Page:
Francois Piette wrote:
>>>>              ImpersonateContext as well as RevertContext.
>>>> ImpersonateContext              will make the calling thread run in
>>>> the security context of the              authenticated user.
>>> I'm using LogonUser, ImpersonateLoggedOnUser and RevertToSelf in
>>> some of my applications. What are the differences between those and
>>> ImpersonateContext and RevertContext ?
>> LogonUser works only if your account has 'Act As Part Of The
>> Operating System' privileges. Beside that I think they are the same.
> LogonUser work if the already logged on user (that is the session
> user) has "Log on locally" permission. I don't think 'Act As Part Of
> The Operating System' privileges is related to LogonUser.

That differs depending on the Winnt version. I think in XP the SE_TCB_NAME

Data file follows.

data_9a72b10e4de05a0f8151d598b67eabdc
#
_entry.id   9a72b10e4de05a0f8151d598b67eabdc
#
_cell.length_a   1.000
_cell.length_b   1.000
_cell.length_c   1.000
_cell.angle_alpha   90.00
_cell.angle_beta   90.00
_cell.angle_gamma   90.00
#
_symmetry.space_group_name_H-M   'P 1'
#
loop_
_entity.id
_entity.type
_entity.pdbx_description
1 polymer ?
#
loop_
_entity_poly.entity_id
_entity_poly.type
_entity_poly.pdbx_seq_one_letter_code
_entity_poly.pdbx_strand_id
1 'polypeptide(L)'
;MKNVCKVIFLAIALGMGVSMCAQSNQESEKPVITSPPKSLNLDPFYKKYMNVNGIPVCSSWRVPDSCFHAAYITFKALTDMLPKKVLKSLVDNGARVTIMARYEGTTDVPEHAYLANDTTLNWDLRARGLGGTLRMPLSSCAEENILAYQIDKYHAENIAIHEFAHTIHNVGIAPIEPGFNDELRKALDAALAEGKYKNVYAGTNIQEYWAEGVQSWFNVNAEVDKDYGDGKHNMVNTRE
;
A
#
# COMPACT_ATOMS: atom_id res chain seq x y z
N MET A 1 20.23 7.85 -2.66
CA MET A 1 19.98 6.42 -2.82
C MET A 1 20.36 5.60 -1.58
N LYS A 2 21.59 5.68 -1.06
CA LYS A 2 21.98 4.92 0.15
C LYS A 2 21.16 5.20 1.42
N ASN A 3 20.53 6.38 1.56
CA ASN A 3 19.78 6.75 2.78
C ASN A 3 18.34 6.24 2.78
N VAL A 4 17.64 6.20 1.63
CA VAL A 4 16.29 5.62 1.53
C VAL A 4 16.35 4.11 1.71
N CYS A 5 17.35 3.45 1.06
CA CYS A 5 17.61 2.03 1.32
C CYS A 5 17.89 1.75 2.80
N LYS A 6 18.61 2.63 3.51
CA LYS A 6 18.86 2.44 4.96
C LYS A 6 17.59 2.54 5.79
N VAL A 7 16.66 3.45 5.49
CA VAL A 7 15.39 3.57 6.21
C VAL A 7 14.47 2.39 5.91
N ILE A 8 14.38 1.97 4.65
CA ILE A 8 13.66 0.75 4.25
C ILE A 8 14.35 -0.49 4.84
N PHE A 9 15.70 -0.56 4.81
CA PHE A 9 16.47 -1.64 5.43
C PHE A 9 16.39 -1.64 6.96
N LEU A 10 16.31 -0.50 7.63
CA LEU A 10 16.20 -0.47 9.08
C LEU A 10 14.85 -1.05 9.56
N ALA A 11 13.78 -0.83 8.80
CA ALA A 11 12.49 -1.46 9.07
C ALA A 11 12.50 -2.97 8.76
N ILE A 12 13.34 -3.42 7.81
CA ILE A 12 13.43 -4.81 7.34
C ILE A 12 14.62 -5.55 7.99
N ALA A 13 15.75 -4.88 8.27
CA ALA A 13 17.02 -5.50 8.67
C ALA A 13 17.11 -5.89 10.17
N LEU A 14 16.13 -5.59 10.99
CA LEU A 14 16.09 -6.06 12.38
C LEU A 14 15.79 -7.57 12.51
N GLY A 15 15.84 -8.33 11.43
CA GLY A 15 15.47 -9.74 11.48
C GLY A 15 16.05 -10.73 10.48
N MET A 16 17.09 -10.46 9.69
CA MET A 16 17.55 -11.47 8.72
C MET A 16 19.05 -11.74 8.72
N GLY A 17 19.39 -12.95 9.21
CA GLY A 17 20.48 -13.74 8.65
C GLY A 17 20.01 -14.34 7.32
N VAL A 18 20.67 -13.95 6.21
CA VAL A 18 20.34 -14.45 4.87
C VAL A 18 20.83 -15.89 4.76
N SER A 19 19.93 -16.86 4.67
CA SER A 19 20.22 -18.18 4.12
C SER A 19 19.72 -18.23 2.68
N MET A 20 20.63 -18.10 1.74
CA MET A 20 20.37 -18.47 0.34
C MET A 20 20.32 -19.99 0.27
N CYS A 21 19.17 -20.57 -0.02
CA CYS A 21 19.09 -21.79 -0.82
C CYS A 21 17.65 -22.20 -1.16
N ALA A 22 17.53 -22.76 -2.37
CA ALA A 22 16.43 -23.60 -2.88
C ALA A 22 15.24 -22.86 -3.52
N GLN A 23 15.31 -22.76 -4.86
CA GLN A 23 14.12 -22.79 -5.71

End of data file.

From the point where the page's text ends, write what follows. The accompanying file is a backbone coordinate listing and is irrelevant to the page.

privilege is no longer required, bravo M$. 

"Windows 2000:  The process calling LogonUser requires the SE_TCB_NAME 
privilege. If the calling process does not have this privilege, LogonUser fails 
and GetLastError returns ERROR_PRIVILEGE_NOT_HELD. In some cases, the process 
that calls LogonUser must also have the SE_CHANGE_NOTIFY_NAME privilege 
enabled; otherwise, LogonUser fails and GetLastError returns 
ERROR_ACCESS_DENIED. This privilege is not required for the local system 
account or accounts that are members of the administrators group. By default, 
SE_CHANGE_NOTIFY_NAME is enabled for all users, but some administrators may 
disable it for everyone. For more information about privileges, see Privileges."

There are also differences between NT4 and 2K, in one of the versions it had 
to be enabled before calling LogonUser and in one of the versions LogonUser
enables it as necessary.

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